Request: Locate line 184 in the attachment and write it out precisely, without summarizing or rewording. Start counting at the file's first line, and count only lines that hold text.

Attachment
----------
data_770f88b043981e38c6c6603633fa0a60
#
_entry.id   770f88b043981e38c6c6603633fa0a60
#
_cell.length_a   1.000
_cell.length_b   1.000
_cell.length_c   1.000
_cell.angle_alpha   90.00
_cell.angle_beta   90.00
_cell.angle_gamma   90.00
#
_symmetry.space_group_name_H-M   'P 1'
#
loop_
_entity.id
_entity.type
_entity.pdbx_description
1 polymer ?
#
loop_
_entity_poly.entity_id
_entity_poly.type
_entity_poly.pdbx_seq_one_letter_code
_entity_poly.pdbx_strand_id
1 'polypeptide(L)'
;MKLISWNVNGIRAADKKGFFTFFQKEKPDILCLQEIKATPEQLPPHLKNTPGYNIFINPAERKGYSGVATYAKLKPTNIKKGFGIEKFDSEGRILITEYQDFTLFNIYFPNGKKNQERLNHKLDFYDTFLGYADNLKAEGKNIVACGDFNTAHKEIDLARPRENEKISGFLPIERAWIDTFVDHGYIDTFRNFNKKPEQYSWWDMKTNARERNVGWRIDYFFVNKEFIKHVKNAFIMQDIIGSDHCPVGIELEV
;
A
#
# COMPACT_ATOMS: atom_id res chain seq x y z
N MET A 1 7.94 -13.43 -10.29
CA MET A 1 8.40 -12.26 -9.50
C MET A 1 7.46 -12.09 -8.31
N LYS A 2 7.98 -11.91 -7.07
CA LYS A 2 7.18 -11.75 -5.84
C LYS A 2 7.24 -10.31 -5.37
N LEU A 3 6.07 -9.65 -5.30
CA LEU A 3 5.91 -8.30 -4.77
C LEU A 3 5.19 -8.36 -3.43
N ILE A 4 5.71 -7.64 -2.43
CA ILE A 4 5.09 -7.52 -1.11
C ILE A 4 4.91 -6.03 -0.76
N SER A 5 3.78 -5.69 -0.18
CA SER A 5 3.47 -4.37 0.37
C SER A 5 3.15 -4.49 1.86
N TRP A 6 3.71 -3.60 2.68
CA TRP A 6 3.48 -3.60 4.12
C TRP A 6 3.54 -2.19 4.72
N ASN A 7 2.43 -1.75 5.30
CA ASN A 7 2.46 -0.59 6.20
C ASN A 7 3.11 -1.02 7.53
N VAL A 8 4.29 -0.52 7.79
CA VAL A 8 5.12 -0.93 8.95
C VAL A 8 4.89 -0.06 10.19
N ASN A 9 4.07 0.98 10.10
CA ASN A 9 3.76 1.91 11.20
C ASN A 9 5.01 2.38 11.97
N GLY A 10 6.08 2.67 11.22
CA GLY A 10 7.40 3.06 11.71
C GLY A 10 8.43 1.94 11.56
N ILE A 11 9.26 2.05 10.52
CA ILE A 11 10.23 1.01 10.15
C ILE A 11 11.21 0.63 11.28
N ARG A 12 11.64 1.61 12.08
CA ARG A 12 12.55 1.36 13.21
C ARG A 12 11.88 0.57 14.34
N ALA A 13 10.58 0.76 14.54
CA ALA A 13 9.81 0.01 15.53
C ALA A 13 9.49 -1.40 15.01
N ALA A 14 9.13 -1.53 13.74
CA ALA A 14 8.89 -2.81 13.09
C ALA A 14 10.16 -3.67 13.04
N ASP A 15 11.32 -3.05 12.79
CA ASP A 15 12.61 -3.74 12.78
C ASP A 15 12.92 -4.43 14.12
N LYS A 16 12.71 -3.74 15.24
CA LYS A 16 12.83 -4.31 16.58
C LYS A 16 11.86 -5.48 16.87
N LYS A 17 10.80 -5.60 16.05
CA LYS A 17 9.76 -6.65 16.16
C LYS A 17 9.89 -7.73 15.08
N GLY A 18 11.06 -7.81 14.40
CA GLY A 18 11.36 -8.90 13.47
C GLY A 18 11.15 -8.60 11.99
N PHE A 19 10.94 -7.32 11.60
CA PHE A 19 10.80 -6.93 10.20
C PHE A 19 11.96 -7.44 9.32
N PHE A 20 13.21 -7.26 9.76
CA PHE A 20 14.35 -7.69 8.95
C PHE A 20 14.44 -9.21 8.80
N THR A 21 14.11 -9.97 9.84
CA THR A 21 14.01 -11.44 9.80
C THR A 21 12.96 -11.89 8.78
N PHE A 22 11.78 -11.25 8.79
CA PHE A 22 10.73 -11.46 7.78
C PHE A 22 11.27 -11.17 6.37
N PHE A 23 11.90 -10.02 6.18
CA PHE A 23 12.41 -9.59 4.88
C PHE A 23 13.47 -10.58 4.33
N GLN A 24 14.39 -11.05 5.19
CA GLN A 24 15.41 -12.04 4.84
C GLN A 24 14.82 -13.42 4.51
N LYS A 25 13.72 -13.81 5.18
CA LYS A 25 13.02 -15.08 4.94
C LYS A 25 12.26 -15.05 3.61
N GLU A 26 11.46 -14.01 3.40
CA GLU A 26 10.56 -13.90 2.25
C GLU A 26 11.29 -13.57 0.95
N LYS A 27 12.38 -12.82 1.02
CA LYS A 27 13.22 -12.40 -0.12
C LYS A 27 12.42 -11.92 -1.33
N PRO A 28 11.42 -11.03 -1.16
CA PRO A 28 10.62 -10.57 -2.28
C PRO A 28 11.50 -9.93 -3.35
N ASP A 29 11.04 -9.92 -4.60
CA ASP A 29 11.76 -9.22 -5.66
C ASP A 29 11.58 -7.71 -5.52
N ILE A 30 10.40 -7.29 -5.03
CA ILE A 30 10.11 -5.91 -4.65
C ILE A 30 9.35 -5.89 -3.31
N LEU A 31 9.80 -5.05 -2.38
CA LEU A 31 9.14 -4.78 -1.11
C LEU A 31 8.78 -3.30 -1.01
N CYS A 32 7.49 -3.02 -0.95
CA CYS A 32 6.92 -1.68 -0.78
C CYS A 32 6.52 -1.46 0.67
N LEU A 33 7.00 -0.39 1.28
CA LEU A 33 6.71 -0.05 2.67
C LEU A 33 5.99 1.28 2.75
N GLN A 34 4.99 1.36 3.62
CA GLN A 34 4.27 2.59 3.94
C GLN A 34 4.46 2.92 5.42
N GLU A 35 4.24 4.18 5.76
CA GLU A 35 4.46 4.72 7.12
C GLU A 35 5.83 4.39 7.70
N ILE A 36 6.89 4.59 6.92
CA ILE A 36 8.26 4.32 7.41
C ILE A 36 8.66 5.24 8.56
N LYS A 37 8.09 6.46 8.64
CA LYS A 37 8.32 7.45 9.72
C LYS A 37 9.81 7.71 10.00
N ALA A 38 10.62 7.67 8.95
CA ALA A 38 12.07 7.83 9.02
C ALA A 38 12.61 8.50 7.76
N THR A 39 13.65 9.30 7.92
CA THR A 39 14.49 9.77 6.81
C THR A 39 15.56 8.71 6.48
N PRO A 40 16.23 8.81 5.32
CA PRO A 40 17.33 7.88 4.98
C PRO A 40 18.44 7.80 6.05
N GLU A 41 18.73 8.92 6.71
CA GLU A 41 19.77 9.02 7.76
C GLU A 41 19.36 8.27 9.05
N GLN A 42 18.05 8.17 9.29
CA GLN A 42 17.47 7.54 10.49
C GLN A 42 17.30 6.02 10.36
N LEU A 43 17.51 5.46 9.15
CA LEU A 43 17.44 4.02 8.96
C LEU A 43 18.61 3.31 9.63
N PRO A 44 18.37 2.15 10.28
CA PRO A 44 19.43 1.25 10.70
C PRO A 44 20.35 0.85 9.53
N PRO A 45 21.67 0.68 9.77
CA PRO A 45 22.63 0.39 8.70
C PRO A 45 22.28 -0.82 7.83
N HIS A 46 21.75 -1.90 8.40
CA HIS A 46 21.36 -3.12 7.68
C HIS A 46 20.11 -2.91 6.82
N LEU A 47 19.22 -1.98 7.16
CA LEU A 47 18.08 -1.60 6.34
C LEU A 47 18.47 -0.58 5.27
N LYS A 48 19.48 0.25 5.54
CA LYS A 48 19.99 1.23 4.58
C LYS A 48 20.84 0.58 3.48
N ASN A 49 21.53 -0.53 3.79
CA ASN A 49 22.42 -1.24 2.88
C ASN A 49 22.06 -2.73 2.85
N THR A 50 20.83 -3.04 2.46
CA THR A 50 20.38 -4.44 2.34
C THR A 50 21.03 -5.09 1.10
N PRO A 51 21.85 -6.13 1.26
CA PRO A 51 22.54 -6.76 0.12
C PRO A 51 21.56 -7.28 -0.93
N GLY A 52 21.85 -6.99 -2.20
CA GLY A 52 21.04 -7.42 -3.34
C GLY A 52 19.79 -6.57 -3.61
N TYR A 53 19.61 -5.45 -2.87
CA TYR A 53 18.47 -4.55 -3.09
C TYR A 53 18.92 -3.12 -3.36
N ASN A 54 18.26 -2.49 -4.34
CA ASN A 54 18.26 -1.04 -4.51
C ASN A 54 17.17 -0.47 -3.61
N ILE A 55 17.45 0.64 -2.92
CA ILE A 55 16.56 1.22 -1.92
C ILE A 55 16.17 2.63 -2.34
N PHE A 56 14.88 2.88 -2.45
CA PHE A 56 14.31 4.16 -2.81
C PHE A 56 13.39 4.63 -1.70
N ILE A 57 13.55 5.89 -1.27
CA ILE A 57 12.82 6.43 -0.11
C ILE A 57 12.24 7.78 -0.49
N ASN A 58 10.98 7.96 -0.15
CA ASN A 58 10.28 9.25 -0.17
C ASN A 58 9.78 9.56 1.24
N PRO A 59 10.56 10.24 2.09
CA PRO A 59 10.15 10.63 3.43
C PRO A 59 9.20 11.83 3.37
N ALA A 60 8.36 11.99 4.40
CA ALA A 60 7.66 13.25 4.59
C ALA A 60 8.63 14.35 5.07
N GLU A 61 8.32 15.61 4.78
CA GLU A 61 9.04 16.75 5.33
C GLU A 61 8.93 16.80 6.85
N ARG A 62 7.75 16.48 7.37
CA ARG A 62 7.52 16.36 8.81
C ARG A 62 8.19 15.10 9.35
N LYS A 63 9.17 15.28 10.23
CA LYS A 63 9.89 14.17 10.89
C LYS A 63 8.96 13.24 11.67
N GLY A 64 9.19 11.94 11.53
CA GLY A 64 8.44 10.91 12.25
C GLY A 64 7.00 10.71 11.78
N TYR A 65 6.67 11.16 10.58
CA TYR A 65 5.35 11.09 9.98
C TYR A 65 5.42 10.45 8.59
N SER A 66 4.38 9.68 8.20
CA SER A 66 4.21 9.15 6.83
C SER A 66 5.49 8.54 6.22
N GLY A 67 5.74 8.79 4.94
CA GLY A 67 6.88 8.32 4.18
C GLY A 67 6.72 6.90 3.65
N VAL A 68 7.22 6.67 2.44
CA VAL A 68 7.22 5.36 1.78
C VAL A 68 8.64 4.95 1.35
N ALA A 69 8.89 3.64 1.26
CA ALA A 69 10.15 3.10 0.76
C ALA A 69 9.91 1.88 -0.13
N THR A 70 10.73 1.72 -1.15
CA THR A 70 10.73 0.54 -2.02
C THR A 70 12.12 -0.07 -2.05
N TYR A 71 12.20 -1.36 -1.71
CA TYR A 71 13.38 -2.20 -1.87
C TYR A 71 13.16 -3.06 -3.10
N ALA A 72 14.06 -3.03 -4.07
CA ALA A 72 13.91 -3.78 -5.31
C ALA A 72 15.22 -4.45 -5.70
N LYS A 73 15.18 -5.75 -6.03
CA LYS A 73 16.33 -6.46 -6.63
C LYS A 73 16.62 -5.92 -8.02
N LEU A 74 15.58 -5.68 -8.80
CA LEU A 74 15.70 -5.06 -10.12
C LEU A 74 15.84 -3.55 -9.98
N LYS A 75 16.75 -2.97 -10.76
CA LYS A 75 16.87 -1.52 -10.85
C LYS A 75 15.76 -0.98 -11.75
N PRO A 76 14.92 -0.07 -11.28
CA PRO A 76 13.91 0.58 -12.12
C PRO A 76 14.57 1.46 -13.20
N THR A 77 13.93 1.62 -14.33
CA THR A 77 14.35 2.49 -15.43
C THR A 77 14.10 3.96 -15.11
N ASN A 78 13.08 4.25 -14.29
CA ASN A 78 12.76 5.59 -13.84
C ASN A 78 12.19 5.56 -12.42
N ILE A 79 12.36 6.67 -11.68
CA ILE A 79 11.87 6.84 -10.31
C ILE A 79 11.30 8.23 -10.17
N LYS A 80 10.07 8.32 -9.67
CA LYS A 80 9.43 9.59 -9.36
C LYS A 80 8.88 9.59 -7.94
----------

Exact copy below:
N GLY A 52 21.85 -6.99 -2.20